Officials hope new CVS boosts development in Charles Town's west end

January 26, 2012|By RICHARD F. BELISLE |

CHARLES TOWN, W.Va. — Most redevelopment projects in downtown Charles Town have been done in the city’s east end with little activity in the west end, Mayor Peggy Smith said Thursday.

That’s been changing since the announcement last fall of plans for a new CVS pharmacy store at the corner of West Washington and North West streets.

The city of Charles Town, the planning commission and the Charles Town Historic Landmarks Commission have all approved the project even though four buildings in the Downtown Charles Town Historic District have to be razed to make room for the pharmacy, City Manager Joe Consentini said this week.

The only bureaucratic holdup is whether the West Virginia Division of Highways  — Washington Street is a state road — accepts or rejects the results of a traffic impact study being done by a private consulting firm hired by CVS. The study is expected to be submitted to the Division of Highways on Monday, said Ken Clohan, a DOH regional engineer.


A sticking point stems from a state highway requirement for a “right in” entrance off of and a “right out” exit onto Washington Street. CVS wants a left-turn exit on to Washington Street.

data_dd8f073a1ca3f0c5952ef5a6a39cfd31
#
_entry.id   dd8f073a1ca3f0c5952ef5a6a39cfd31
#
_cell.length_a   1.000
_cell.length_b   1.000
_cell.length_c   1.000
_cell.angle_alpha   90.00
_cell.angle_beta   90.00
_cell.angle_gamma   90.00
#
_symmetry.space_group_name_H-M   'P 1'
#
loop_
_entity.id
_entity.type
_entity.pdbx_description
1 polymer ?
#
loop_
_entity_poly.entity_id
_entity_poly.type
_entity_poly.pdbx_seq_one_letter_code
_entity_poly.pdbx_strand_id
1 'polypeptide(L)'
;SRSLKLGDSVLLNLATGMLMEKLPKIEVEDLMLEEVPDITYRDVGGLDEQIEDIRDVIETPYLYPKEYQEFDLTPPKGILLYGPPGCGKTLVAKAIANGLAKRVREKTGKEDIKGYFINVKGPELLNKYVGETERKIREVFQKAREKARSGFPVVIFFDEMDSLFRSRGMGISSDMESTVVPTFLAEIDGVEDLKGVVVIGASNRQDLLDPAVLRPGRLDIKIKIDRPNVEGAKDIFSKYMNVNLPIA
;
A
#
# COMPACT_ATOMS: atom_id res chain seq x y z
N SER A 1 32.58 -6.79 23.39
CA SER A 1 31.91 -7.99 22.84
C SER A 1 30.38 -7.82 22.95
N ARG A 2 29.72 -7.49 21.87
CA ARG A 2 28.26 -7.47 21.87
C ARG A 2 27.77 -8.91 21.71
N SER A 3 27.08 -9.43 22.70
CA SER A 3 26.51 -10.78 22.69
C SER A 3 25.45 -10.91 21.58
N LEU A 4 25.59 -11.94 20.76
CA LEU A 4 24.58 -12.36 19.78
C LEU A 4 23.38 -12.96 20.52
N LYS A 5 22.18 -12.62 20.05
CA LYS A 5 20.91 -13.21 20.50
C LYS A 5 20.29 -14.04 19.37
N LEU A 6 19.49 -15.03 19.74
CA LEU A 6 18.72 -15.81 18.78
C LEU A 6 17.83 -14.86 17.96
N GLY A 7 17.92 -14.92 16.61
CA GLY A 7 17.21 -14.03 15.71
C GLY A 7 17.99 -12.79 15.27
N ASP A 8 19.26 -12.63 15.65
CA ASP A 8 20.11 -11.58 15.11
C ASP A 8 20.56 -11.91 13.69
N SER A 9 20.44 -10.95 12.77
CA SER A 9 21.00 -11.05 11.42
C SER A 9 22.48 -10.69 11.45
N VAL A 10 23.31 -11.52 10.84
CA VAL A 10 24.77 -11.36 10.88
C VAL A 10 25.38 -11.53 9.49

The highway department will review the consultant’s study before making a decision, Clohan said.
An alley that runs along the east side of the property to West Liberty Street will remain open to the public.

Two citizens opposed to the project are Robin Huyett Thomas of Charles Town and Curt Mason of Summit Point, W.Va. Both are active in historic preservation efforts in the city and Jefferson County.

“They want to put a cookie-cutter store in the downtown historic district,” Mason said.

Huyett Thomas said she objects because the size and scale of the project “is ill-suited” to the historic fabric of that part of downtown, and it’s too close to a busy intersection,” she said.

The opponents are pinning their hopes on a city ordinance that  allows only the city, not the state highway department, to remove parking meters, five of which would have to be removed with a

Washington Street entrance and exit. They said they would ask the council not to remove the meters.

Consentini said removing the meters would not be an issue for the council.

Mayor Smith on Thursday acknowledged that the four affected structures are in the city’s historic district, but only one is considered to be historic.

It’s a decrepit early 19th century duplex on North West Street near the corner of West Liberty. It’s basic construction is log, which has long since been covered with siding.

“It’s in terrible condition,” Smith said.

The project is estimated to cost between $3 million and $5 million, Cosentini said.

It will boost the revitalization efforts of the west side of town, Smith said.

“It will anchor that corner. We’ve improved the east end, but not the west end,” she said.

The project includes demolition of a home across North West Street from the CVS site.

Auto Serve, a vehicle repair company in the former Citizens Fire Co. headquarters across North West Street, owns and uses part of the proposed CVS property as a customer parking lot.

Consentini said an agreement between the two companies calls for Auto Serve to relinquish its parking lot in return for CVS to buy and raze a house near Auto Serve for a new customer parking lot.

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